Herein, the association of MC with autoimmune diseases is described. However, we found a less frequent association than previously reported (28%–43%) (3,24,25). These associations were mainly reported by studies of expert centers exposed to important selection bias. Moreover, unlike these studies, we excluded type 2 diabetes from the autoimmune diseases spectrum. Few studies have reported diagnosis change between CL and CC over time. In our study, 8 patients changed their diagnosis during follow-up, 6 (13%) from CC to LC and 2 (5%) from LC to CC. However, only half of the patients had a second endoscopy with new biopsies during follow-up. For these reasons, we may have underestimated the rate of change in diagnosis over time. A recent Danish cohort reports similar trends, with a changed to a different MC subgroup in, respectively, 6% and 9% of CC and LC after 2 years of follow-up. One objective of our study was to assess the risk of colorectal cancer in patients with MC. Chronic inflammation is responsible for colonic neoplasia in Crohn's disease or ulcerative colitis (26). During the 10 years of follow-up, no colorectal cancer has been detected. Two studies have reported a decreased risk of colorectal cancer in patients with MC (27,28). One of the hypotheses mentioned was the more frequent colonoscopy in these patients, allowing earlier diagnosis and treatment of preneoplastic lesions. We used data of the Somme cancer registry and observed no increased or decreased risk of digestive or extradigestive cancer in patients with MC.

Budesonide was the most used treatment in our cohort. Its high efficacy is comparable with data from the literature (clinical remission: 80%–86%) (14,29,30). We observed a high rate of steroid dependence (22%), which is similar to that reported in Crohn's disease and ulcerative colitis (31). By contrast, a population-based study of MC conducted by Gentile et al. (19) reported a 64% dependence on corticosteroids. However, the study included smaller patient population, and more than 20% of patients were treated with systemic corticosteroids. The same study found a rate of steroid resistance for budesonide of 3.5%.

In our study, more than 1 in 4 patients experienced a relapse. This relapse rate is consistent with data from several prospective studies (25%–61%) (17,21,29,32). These results may support the interest of maintenance treatment with budesonide (14). As demonstrated by a randomized controlled clinical trial, a 12-month treatment with budesonide is effective and well tolerated. Identifying factors predicting relapse would identify patients who could benefit from such treatment. In our study, older age at diagnosis and budesonide exposure at diagnosis were associated with relapse. A post-hoc analysis of 4 randomized studies conducted in 2013 (32) identified the following risk factors of disease relapse: number of stools at diagnosis above 5, a delay at diagnosis of more than 1 year, and the absence of maintenance treatment by budesonide. In our study, the association between budesonide treatment at first flare and risk of relapse was observed. Comparable results have been observed in Crohn's disease or ulcerative colitis where the first course of corticosteroid could be a surrogate marker of disease severity. New prospective studies will be needed to assess the risk of relapse.

Our study has several strengths. First, histologic confirmation by a group of 4 pathologists was systematically blinded to initial results. Second, our cohort is the largest among the population-based cohorts (15,16,19,20), except for the study by Fernández-Bañares (21) which followed 184 patients with MC but only over a period of 28 months. The duration of follow-up of our study is so far the longest reported in the literature. The number of variables identified, the cross-referencing of data through several sources (university hospital, private gastroenterologists, general practitioner), and the methodology of data collection validated by the EPIMAD register reinforce the validity of the collected data. One of the limitations of our study is the retrospective data collection. Furthermore, it was demonstrated in previous studies that there is a similarity between symptoms of MC and irritable bowel syndrome (IBS), with 38%–58% of patients with MC fulfilling IBS criteria (33,34). This leads to difficulty in individualizing an authentic flare of MC from IBS symptoms.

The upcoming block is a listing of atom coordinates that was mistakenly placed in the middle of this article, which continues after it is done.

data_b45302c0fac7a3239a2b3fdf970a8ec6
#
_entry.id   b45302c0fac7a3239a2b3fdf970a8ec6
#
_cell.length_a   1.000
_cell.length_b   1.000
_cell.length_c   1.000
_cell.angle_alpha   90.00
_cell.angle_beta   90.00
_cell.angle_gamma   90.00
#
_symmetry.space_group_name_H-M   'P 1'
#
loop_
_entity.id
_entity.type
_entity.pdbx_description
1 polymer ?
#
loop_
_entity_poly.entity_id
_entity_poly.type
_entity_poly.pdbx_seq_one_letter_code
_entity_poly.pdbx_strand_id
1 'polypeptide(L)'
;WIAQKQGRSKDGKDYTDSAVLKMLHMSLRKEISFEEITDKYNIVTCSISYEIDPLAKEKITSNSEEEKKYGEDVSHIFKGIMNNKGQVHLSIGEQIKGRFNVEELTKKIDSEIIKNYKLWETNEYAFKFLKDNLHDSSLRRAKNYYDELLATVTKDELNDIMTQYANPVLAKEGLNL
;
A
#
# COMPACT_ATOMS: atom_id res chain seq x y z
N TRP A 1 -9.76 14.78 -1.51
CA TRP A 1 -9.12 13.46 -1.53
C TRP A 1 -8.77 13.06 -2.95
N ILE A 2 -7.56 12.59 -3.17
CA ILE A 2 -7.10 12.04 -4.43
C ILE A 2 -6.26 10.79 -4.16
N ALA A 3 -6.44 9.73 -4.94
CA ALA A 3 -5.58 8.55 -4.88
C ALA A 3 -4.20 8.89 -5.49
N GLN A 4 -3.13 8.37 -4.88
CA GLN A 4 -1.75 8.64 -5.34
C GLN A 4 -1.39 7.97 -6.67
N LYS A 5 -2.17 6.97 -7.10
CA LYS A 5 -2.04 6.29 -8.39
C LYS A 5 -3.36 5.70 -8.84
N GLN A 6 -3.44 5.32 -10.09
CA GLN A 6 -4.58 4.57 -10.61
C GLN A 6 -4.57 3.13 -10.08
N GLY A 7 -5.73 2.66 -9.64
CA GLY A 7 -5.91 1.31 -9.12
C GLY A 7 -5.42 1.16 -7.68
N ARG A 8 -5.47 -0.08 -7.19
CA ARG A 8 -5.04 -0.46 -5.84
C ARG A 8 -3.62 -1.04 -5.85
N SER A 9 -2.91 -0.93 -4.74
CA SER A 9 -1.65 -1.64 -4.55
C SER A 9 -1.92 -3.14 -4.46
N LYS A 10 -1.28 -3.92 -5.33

In our large population-based cohort with a median follow-up of 10 years, two-third of patients with MC observed long-term clinical remission after diagnosis. A high prevalence of autoimmune disease has been observed, but no increased risk of cancer was observed. Fifteen percent of patients were hospitalized due to MC. Budesonide was the most used and most effective treatment.

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Guarantor of the article: Mathurin Fumery, MD.

Specific author contributions: J.L. and M.F.: Study concept and design. J.L.: Acquisition of data. D.D., H.S., J.L., M.F., H.B.K., and O.G.: Analysis and interpretation of data. J.L. and M.F.: Drafting of the manuscript. C.G.R., G.S., H.S., D.D., E.N.K., J.L.D., F.B., C.Y., D.C., H.B.K., O.G.: Critical revision of the manuscript for important intellectual content. M.F., J.L.: Approval of the final manuscript.

Financial support: None.

Potential competing interests: None.

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Study Highlights


  • ✓ MC is now recognized as one of the most common causes of chronic diarrhea, but long-term natural history of MC is unknown.
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  • ✓ About one-third of patients will relapse, and 15% will be hospitalized.
  • ✓ Twenty-five percent of patients will present an associated autoimmune disease.
  • ✓ MC did not increase risk of digestive and extradigestive cancer.
  • ✓ About one-quarter will present corticodependency.
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  • ✓ MC is a global disease associated with a systemic disease and risk of flare-related hospitalization.
  • ✓ No increased risk of cancer is associated with MC.
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Collaborators: Fadi Assi, Abselam Bental, Sylvie Dautreme, Mathieu Eoche, Denis Laude, Jean Christophe Prevost, Francois Sevenet, Arsene Papazian, Hubert Mancheron, Alain Rudelli, Bruno Heyman, Michel Wantiez, Gil Cohen, Marine Lagarde, Nicole Reix, Marion Groux, Marthe Chavance-thelu, Morgane Bourgeois Fumery, Richard Delcenserie, Jean-Paul Joly, Vincent Hautefeuille, Justine Thomas, Sami Hakim, Charles Sabbagh.

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Supplemental Digital Content

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© 2019 The Author(s). Published by Wolters Kluwer Health, Inc. on behalf of The American College of Gastroenterology